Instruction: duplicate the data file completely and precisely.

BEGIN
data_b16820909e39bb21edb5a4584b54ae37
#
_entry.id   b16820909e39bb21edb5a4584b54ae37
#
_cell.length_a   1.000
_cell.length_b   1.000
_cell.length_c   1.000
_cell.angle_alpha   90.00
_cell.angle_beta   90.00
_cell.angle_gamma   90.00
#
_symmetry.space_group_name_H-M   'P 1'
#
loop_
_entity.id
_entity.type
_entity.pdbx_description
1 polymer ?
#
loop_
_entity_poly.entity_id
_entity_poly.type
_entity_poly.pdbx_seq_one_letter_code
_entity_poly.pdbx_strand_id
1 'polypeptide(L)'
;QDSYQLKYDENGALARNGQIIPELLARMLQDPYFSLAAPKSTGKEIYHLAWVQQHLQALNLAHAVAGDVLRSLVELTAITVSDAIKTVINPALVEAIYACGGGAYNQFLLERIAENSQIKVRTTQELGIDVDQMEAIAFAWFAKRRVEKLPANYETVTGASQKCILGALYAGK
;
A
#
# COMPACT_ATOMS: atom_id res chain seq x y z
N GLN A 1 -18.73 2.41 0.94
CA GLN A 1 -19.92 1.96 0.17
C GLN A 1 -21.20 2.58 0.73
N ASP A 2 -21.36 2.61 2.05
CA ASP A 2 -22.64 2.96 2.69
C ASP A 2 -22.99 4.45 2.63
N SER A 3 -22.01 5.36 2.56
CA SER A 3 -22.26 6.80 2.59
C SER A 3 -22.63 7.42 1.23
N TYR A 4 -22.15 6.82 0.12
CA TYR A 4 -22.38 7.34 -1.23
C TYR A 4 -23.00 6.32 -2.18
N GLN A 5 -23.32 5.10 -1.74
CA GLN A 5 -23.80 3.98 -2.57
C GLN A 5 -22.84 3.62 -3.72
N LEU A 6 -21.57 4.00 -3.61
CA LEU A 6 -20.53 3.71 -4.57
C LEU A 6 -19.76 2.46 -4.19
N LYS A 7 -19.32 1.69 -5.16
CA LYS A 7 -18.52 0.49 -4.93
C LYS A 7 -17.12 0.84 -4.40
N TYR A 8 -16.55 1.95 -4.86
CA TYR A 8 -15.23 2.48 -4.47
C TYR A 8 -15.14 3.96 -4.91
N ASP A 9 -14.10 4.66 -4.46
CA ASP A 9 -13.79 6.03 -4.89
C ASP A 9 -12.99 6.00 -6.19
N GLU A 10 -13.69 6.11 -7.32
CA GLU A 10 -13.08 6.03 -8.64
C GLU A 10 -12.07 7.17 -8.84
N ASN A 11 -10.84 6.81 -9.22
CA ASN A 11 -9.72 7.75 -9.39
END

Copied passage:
data_b16820909e39bb21edb5a4584b54ae37
#
_entry.id   b16820909e39bb21edb5a4584b54ae37
#
_cell.length_a   1.000
_cell.length_b   1.000
_cell.length_c   1.000
_cell.angle_alpha   90.00
_cell.angle_beta   90.00
_cell.angle_gamma   90.00
#
_symmetry.space_group_name_H-M   'P 1'
#
loop_
_entity.id
_entity.type
_entity.pdbx_description
1 polymer ?
#
loop_
_entity_poly.entity_id
_entity_poly.type
_entity_poly.pdbx_seq_one_letter_code
_entity_poly.pdbx_strand_id
1 'polypeptide(L)'
;QDSYQLKYDENGALARNGQIIPELLARMLQDPYFSLAAPKSTGKEIYHLAWVQQHLQALNLAHAVAGDVLRSLVELTAITVSDAIKTVINPALVEAIYACGGGAYNQFLLERIAENSQIKVRTTQELGIDVDQMEAIAFAWFAKRRVEKLPANYETVTGASQKCILGALYAGK
;
A
#
# COMPACT_ATOMS: atom_id res chain seq x y z
N GLN A 1 -18.73 2.41 0.94
CA GLN A 1 -19.92 1.96 0.17
C GLN A 1 -21.20 2.58 0.73
N ASP A 2 -21.36 2.61 2.05
CA ASP A 2 -22.64 2.96 2.69
C ASP A 2 -22.99 4.45 2.63
N SER A 3 -22.01 5.36 2.56
CA SER A 3 -22.26 6.80 2.59
C SER A 3 -22.63 7.42 1.23
N TYR A 4 -22.15 6.82 0.12
CA TYR A 4 -22.38 7.34 -1.23
C TYR A 4 -23.00 6.32 -2.18
N GLN A 5 -23.32 5.10 -1.74
CA GLN A 5 -23.80 3.98 -2.57
C GLN A 5 -22.84 3.62 -3.72
N LEU A 6 -21.57 4.00 -3.61
CA LEU A 6 -20.53 3.71 -4.57
C LEU A 6 -19.76 2.46 -4.19
N LYS A 7 -19.32 1.69 -5.16
CA LYS A 7 -18.52 0.49 -4.93
C LYS A 7 -17.12 0.84 -4.40
N TYR A 8 -16.55 1.95 -4.86
CA TYR A 8 -15.23 2.48 -4.47
C TYR A 8 -15.14 3.96 -4.91
N ASP A 9 -14.10 4.66 -4.46
CA ASP A 9 -13.79 6.03 -4.89
C ASP A 9 -12.99 6.00 -6.19
N GLU A 10 -13.69 6.11 -7.32
CA GLU A 10 -13.08 6.03 -8.64
C GLU A 10 -12.07 7.17 -8.84
N ASN A 11 -10.84 6.81 -9.22
CA ASN A 11 -9.72 7.75 -9.39